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Caught Red Handed


Relying on CCTV footage in disciplinary proceedings

In Peter Mulhall v Direct Freight (Qld) Pty Ltd t/a Direct Freight Express [2016] FWC 58 (Mulhall’s Case) Commissioner Simpson ordered the Employer to pay the Applicant $25,468.13 in compensation because the Commissioner found that Mulhall had been unfairly dismissed on the basis of “flimsy” surveillance footage.

Workplace monitoring and surveillance is now commonplace and typically involves computer surveillance, tracking surveillance and/or CCTV recording.

Employers implement and use surveillance for many reasons including security as well as monitoring safety and productivity.

From time to time employee misconduct or misbehaviour is captured by surveillance and in such cases, employers must exercise caution to use the evidence appropriately.

In Peter Mulhall v Direct Freight (Qld) Pty Ltd t/a Direct Freight Express [2016] FWC 58 (Mulhall’s Case) Commissioner Simpson ordered the Employer to pay the Applicant $25,468.13 in compensation because the Commissioner found that Mulhall had been unfairly dismissed on the basis of “flimsy” surveillance footage.


How can employers appropriately rely on CCTV footage in disciplinary proceedings?

In Mulhall’s case, the Applicant was terminated for serious misconduct (theft) after an “investigation” determined that he had stolen a box containing a laptop that did not actually arrive at Harvey Norman. The Employer reviewed the CCTV footage and concluded that the Applicant had stolen the box.

The CCTV footage demonstrated that the missing box had arrived at the Employer’s premises and that rather than being loaded onto the truck by the Applicant, he had instead:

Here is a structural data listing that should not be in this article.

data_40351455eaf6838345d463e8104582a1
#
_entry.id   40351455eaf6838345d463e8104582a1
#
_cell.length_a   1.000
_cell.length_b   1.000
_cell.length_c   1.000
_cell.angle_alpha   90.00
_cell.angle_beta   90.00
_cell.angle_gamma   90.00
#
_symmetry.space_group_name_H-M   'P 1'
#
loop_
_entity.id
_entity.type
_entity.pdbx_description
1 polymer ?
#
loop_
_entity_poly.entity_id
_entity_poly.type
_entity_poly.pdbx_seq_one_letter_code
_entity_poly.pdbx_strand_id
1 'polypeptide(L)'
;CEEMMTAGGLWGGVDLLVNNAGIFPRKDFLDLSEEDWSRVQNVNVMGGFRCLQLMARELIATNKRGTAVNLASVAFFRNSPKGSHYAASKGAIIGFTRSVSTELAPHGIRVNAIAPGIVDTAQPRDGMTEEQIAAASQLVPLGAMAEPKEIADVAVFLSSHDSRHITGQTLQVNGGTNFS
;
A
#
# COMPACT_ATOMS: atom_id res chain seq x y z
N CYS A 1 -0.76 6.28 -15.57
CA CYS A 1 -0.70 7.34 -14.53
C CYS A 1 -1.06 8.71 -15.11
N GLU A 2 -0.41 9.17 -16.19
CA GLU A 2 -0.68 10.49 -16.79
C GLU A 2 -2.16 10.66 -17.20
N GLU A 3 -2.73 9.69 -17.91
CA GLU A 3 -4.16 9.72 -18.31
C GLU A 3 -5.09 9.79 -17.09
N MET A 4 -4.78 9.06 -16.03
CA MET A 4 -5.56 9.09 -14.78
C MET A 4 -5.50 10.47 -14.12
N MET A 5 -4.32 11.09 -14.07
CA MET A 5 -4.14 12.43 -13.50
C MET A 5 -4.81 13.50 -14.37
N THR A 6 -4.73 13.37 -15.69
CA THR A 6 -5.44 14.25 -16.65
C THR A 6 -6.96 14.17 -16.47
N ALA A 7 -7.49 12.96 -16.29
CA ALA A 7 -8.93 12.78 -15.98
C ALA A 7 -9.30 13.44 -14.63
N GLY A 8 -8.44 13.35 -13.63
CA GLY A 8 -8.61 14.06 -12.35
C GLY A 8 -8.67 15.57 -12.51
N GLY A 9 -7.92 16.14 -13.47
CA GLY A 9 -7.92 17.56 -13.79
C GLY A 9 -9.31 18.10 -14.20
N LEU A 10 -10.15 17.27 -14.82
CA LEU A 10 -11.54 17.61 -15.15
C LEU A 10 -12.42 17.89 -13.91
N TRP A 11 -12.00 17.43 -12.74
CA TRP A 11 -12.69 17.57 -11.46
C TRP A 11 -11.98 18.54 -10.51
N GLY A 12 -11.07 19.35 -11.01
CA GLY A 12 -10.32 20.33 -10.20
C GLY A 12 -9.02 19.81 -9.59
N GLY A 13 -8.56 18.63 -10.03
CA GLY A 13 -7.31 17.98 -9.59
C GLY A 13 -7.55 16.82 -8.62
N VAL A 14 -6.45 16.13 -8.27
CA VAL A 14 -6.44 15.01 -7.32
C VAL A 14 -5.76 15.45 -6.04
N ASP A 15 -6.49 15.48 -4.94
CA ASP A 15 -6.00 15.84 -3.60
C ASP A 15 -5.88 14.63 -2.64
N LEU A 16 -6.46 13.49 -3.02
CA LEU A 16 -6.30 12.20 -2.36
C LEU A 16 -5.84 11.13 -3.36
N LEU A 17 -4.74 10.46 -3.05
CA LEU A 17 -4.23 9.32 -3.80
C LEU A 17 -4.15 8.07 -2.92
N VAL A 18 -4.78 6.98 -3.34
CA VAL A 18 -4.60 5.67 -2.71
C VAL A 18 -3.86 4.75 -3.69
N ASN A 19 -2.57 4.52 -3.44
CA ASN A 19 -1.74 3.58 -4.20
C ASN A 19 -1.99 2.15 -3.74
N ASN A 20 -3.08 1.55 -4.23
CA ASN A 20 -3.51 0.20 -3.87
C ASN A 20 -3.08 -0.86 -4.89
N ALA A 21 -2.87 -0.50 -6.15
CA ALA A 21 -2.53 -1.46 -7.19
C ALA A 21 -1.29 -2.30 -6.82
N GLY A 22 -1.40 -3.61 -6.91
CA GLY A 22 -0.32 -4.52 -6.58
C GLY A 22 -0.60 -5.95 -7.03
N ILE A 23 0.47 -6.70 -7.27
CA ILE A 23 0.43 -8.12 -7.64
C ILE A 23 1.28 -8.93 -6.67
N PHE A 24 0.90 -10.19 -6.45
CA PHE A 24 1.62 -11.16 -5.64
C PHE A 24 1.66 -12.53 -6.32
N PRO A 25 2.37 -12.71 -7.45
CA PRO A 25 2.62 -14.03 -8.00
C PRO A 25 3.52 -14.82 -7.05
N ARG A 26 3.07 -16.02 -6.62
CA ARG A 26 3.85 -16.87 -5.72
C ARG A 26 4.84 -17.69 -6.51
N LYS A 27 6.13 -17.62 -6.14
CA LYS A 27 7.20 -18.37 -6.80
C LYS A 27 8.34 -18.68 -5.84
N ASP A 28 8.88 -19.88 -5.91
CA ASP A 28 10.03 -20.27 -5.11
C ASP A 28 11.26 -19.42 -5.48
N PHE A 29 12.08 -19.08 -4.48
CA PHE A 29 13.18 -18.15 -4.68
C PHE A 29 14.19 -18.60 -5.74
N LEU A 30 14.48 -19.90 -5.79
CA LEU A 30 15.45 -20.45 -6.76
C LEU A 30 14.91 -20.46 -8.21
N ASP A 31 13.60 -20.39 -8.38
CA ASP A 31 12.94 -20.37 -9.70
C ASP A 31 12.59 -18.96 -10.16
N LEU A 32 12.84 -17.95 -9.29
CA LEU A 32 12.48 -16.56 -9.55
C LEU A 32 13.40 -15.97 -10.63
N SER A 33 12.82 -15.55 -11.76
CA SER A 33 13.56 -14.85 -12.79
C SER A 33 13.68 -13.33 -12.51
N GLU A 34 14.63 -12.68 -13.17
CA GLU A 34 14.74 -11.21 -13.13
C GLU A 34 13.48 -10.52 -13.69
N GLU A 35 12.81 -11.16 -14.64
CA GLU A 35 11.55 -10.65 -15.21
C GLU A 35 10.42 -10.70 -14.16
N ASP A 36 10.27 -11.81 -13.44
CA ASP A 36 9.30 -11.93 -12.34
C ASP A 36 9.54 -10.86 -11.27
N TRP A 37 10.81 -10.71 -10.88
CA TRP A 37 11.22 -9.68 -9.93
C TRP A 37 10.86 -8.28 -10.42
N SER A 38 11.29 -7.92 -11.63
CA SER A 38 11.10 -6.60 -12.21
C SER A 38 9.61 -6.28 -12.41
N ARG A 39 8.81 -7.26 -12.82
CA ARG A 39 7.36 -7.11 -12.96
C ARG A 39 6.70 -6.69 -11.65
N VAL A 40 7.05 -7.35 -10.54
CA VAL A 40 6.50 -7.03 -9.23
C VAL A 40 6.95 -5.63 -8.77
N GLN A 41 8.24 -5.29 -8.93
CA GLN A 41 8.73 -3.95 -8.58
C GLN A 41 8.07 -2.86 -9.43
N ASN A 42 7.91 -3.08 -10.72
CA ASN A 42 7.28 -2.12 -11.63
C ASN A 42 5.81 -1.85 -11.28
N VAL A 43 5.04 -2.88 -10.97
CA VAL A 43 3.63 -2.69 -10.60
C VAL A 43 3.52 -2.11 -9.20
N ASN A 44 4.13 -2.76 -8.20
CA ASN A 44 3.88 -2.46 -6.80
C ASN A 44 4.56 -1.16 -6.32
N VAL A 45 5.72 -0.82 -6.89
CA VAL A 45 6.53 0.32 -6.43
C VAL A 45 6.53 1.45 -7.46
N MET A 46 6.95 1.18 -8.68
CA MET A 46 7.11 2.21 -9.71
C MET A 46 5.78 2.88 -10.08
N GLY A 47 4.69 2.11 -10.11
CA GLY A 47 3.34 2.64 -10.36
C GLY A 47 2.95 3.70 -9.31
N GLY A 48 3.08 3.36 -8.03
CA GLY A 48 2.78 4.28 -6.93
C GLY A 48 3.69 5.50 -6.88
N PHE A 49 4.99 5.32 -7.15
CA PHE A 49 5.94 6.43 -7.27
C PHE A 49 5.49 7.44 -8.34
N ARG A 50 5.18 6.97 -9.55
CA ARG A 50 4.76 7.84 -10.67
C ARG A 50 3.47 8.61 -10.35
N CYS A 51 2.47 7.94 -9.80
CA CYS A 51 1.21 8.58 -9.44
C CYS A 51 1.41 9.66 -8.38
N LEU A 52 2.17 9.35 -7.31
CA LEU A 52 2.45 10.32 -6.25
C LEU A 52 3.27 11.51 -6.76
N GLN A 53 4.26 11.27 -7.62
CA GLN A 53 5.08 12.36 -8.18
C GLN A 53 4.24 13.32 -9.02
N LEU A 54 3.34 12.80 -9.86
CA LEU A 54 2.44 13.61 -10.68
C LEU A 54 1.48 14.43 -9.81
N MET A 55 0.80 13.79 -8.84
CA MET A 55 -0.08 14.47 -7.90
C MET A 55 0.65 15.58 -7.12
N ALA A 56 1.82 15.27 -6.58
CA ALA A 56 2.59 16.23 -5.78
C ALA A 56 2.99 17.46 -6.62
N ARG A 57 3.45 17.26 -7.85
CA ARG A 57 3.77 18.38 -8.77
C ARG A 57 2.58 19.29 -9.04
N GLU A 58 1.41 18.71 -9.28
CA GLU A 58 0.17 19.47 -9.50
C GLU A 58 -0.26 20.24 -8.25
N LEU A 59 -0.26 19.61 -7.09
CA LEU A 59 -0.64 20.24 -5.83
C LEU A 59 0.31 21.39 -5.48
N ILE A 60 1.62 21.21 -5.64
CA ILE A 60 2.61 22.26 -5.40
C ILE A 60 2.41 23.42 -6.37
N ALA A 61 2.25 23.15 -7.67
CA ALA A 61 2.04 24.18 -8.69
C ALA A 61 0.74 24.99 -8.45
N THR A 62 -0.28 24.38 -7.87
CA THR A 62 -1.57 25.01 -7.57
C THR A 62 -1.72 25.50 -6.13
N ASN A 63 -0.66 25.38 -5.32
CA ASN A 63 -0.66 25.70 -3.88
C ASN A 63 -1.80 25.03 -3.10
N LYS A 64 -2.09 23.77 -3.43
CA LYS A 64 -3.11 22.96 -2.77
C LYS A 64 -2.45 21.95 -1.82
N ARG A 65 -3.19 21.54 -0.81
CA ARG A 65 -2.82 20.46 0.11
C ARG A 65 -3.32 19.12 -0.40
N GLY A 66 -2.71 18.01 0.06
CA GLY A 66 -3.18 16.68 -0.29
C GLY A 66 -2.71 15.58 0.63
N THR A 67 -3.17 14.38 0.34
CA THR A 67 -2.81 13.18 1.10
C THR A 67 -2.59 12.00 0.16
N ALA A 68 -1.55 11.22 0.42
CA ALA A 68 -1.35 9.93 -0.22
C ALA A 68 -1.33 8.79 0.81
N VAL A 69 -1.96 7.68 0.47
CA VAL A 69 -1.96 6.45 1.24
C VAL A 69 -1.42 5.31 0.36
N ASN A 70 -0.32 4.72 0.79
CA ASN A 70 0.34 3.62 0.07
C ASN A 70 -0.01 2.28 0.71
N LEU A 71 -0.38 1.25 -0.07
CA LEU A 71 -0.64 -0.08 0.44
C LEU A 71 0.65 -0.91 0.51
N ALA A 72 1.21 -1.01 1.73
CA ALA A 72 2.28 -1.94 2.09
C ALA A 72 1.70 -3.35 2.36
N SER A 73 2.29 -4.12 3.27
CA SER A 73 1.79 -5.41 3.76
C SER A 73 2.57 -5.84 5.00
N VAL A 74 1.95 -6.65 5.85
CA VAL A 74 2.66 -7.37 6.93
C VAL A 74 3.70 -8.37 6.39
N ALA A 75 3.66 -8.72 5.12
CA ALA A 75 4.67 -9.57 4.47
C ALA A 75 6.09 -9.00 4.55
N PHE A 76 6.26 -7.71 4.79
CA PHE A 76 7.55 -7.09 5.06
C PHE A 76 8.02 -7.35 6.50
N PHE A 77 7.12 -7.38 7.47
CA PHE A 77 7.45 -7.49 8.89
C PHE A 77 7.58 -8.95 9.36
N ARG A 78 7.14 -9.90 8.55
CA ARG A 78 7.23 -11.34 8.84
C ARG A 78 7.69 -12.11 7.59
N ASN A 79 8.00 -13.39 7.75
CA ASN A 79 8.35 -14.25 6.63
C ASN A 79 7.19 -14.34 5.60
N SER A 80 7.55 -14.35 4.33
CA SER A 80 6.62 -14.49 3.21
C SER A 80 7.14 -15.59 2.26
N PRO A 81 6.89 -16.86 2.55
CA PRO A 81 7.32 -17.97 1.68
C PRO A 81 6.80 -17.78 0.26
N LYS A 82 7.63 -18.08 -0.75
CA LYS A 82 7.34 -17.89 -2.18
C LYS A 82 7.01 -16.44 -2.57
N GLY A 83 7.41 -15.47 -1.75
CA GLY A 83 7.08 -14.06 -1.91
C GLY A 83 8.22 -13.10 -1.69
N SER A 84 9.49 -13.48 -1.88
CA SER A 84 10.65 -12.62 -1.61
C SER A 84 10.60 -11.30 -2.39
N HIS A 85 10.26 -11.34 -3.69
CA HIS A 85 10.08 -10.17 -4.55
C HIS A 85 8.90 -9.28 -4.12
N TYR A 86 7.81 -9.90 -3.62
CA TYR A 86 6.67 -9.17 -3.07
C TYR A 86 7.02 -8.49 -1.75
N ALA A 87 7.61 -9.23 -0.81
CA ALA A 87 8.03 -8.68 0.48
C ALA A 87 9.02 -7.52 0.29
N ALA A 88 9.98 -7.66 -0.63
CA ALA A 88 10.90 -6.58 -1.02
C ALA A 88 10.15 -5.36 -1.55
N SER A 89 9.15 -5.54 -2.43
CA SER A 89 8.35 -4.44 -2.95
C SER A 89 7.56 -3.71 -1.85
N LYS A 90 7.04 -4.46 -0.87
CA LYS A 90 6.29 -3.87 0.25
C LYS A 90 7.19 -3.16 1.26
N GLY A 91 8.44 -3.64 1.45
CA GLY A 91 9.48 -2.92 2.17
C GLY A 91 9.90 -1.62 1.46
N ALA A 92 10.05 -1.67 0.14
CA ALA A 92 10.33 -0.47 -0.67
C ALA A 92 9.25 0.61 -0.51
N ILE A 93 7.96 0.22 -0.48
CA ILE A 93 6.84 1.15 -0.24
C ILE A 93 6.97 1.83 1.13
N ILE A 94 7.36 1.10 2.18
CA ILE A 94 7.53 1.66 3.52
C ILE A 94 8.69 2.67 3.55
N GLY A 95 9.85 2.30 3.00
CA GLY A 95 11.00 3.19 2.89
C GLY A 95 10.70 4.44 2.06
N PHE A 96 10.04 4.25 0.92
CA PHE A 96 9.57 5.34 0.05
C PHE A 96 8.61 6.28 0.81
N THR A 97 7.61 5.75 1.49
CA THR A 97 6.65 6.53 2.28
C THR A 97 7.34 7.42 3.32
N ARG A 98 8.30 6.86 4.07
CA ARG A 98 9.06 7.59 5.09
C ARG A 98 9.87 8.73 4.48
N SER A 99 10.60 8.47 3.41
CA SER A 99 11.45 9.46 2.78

• placed the missing package onto the foot of the trolley without scanning it – but scanned all the other packages;
  • moved the trolley to another area that was not bound for Harvey Norman; and
  • continued to load packages on top of it and loaded it first onto the truck so it could be at the head of the truck next to the Applicant.

Commissioner Simpson concluded that CCTV footage relied upon by the Employer was flimsy and that the Employer was not able to prove on the balance of probabilities that the Applicant actually stole the box. Commissioner Simpson also noted the positioning of the CCTV cameras did not assist the Employer’s case.

In this instance the message from the Commission is that in order for misconduct to be proven on the balance of probabilities the employee must be clearly shown to have engaged in the conduct alleged. When installing CCTV cameras, employers should ensure that they are installed correctly and provide clear view of what is intended to be seen e.g. loading docks and conveyor belts.

If an employer obtains CCTV footage suggesting an employee has engaged in misconduct, it is important that the employer:

  • reviews the CCTV footage prior to speaking with the employee to ensure that it can be clearly established that the employee engaged in misconduct;
  • takes into account any relevant company policies and procedures in relation to workplace surveillance and disciplinary action;
  • puts the allegations to the employee in writing and also invite the employee to a meeting to allow the employee the opportunity to view the footage;
  • allows the employee to provide a response to the allegations at the meeting or in writing;
  • allows the employee to have an appropriate support person present if the employee makes this request; and
  • take the time to properly consider the responses provided by the employee and determine the appropriate disciplinary penalty.

In Mulhall’s case, the Applicant was not provided with the opportunity to view the CCTV footage and Commissioner Simpson determined that this was a denial of procedural fairness.

Mulhall’s case provides some handy guidelines for employers in relation to disciplinary action based on surveillance evidence and employers should take careful note of the comments in this decision.


Information provided in this blog is not legal advice and should not be relied upon as such. Workplace Law does not accept liability for any loss or damage arising from reliance on the content of this blog, or from links on this website to any external website. Where applicable, liability is limited by a scheme approved under Professional Standards Legislation.


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